Since many of the popular superheroes were established generations ago, the superhero comic thrives as a medium conscious of its own history. One unique advantage of the superhero comic is its ability to engage in a level of narrative play that a less staunchly followed medium might not be able to maintain thanks to its devoted readership. In superhero comic books, revisions of superheroes traverse time and space to engage in dialogue with their previous iterations and if that doesn’t work or fails to make sense then comic book writers are afforded the luxury to clean up and retcon any discrepancies away.
In the Abrams film, new dynamics and relationships are established when the timeline is changed causing all kinds Oedipal conflicts and budding romances never fully explored in the original series. The appearance of the elderly Spock (or as the Internet insists on calling him: Spock Prime) reminds me of the 2006 comic series Infinite Crisis where the elderly Earth-2 Superman (DC's re-offering of the Superman of the 1930's and 40's) fights the current Earth-1 Superman over grief and conflicting values (they eventually make nice and realize their battle was merely a distraction orchestrated by the story's true villain: Earth-3's Alexander Luthor (trust me this story actually makes sense)). Luckily, both Spocks never exchange fists, or Vulcan pinches, but with their divergent memories and shifting attitudes one can't help but look at them as the same yet (tragically?) different.
In 2005 producers of the James Bond franchise made the announcement they were going to restart the series despite the fact the previous film Die Another Day was the most financially successfully Bond film to date. To be fair, the Bond formula was successful in deviating away from the serial structure of the original Ian Fleming novels and instead focusing on the fashion and sexual mores of the times while also being keen to possible technological advancements. In all Bond films, events (for the most part) seemed to occur independently and had no connection from one film to the next. Most major villains and Bond girls/allies operating outside of Mi6 had no further purpose once the film was over and usually played no part in shaping the subsequent film (the exception being the villainous Ernst Stavro Blofeld who appeared in five films and served as the inspiration for Mike Myer's Doctor Evil character).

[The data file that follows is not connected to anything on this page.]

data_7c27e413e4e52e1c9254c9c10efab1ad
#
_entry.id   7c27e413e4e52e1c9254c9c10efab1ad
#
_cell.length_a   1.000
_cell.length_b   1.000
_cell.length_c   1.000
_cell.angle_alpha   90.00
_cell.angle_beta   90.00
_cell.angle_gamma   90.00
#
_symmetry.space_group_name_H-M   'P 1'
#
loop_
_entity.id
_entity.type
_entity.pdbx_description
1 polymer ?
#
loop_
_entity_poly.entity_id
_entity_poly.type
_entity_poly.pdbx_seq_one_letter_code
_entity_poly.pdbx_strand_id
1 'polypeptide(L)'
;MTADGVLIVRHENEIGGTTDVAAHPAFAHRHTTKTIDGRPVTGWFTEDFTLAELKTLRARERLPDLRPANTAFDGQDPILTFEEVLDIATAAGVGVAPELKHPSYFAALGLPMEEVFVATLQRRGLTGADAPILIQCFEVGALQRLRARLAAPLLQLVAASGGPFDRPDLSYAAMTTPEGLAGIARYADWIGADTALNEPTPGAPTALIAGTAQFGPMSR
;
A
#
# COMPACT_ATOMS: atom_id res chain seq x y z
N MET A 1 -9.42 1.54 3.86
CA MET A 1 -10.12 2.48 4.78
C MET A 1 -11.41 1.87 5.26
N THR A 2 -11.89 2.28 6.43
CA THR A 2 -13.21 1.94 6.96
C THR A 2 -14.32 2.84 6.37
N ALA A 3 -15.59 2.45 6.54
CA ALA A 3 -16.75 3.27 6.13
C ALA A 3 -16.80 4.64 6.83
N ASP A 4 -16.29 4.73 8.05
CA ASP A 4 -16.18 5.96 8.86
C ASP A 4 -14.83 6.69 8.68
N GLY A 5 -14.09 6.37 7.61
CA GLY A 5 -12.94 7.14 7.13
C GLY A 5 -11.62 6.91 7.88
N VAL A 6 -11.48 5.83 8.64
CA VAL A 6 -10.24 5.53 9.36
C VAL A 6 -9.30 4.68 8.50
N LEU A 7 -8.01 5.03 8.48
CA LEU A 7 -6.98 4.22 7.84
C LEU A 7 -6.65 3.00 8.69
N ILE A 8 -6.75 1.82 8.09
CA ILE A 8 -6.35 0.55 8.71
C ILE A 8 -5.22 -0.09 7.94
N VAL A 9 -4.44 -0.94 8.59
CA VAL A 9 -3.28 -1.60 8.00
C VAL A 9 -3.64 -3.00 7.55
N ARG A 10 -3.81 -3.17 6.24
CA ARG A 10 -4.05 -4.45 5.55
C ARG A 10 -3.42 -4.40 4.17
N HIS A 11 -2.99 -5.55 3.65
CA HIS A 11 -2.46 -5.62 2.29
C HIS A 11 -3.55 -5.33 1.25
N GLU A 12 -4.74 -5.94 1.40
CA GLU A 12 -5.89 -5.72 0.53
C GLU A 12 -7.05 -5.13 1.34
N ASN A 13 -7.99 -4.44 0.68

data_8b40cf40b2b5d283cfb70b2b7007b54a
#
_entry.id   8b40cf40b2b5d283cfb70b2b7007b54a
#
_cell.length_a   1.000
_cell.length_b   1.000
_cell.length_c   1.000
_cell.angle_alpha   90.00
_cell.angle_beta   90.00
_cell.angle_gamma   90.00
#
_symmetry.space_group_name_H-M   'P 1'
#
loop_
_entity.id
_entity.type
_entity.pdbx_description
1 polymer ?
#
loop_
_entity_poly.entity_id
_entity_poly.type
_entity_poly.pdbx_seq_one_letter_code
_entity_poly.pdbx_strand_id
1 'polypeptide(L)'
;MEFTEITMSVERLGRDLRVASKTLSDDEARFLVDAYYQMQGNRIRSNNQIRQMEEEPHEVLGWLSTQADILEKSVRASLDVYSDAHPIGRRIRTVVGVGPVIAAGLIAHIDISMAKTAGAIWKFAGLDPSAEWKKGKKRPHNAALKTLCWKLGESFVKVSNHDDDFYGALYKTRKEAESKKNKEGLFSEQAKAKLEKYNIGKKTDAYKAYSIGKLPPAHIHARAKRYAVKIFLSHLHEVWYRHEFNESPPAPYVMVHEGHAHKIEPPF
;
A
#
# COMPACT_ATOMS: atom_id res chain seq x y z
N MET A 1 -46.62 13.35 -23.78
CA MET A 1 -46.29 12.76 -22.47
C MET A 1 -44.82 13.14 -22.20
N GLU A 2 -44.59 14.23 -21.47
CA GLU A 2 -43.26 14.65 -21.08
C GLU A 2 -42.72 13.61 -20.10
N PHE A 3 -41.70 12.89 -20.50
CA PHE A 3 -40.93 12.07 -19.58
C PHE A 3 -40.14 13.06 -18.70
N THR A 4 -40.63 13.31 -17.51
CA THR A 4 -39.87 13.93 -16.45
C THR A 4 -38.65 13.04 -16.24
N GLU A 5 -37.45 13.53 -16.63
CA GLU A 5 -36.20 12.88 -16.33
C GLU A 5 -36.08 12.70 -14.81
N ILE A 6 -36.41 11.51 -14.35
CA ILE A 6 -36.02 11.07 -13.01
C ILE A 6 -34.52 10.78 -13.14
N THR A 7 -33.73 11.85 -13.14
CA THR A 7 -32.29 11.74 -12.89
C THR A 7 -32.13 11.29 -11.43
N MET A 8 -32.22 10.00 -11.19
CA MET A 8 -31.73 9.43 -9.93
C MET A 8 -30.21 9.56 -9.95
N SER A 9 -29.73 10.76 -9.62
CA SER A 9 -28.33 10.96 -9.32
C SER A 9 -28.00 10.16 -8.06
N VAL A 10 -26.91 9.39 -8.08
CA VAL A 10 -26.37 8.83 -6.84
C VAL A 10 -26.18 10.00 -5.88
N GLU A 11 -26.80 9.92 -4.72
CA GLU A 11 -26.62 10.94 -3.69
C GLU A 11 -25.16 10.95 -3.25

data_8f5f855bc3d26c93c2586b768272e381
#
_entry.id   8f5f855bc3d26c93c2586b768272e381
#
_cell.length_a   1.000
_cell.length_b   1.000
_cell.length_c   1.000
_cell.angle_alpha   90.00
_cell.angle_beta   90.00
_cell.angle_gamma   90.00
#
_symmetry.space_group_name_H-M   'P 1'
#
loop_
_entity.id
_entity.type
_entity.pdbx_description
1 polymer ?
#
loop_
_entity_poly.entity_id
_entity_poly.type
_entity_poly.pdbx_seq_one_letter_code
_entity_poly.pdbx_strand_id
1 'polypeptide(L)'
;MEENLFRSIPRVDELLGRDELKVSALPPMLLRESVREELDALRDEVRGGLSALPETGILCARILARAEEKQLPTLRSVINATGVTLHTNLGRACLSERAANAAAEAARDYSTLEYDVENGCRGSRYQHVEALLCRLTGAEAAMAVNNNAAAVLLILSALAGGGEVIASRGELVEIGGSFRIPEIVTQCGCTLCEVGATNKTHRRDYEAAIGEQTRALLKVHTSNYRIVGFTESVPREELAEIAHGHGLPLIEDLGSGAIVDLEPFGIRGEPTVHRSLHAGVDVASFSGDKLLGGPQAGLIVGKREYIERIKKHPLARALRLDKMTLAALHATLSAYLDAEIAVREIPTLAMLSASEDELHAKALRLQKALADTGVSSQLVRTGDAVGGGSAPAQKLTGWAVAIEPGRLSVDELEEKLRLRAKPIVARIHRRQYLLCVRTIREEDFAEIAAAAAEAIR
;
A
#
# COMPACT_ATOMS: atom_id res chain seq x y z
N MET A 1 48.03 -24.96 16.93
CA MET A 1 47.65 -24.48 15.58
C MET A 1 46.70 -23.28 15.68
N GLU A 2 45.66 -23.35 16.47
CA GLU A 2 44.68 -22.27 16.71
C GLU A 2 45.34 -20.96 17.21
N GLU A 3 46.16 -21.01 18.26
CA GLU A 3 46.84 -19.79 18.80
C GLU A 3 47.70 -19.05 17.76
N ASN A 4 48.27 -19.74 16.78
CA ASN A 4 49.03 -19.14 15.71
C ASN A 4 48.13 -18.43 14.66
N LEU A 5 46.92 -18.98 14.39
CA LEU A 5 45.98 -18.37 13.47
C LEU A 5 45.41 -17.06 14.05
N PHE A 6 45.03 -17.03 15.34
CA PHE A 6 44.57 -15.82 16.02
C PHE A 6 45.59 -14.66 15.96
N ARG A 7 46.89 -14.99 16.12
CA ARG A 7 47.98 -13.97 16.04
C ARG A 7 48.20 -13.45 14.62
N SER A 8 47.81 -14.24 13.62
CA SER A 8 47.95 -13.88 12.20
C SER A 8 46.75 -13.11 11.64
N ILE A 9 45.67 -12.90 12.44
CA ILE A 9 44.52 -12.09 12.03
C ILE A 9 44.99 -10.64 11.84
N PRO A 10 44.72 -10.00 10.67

With the release of Casino Royale in 2006, I believe the filmmakers made the conscious choice to streamline the narrative by giving Bond a true centralized villain (Mr. White) and making him part of a large organized criminal empire that’s still early for both Bond and the viewers to fully understand. With the recent release of its sequel Quantum of Solace, the Bond franchise seems committed to follow a serialized structure where characters both alive and dead seems to inform subsequent narratives. Of course there are no parallel-Bonds and Earth-3 Vesper Lynds but the filmmakers do effectively retcon aspects of the Bond character to make him more vulnerable and modern (one effective touch, which probably sent Ian Fleming into a coffin tailspin, was the moment where Vesper Lynd literally constructs the image of Bond by putting him in the tuxedo and upgrading his beverage from rum and sodas to high-end vodka martinis).
The retcons used in the recent Bond films have a more necessary feel than the imaginative angle Abrams takes but like all works of continuous fiction - the comic book genre has always stretched, ruptured, and often exploded its boundaries in order to reshape its identity to meet the demands of similarly shifting and transforming audiences and cultures. And it is this rampant revisionism and convergence that the superhero genre continually reinvents itself and it would serve other genres and mediums, especially stories with a long canonical history and multiple authorship, to follow suit.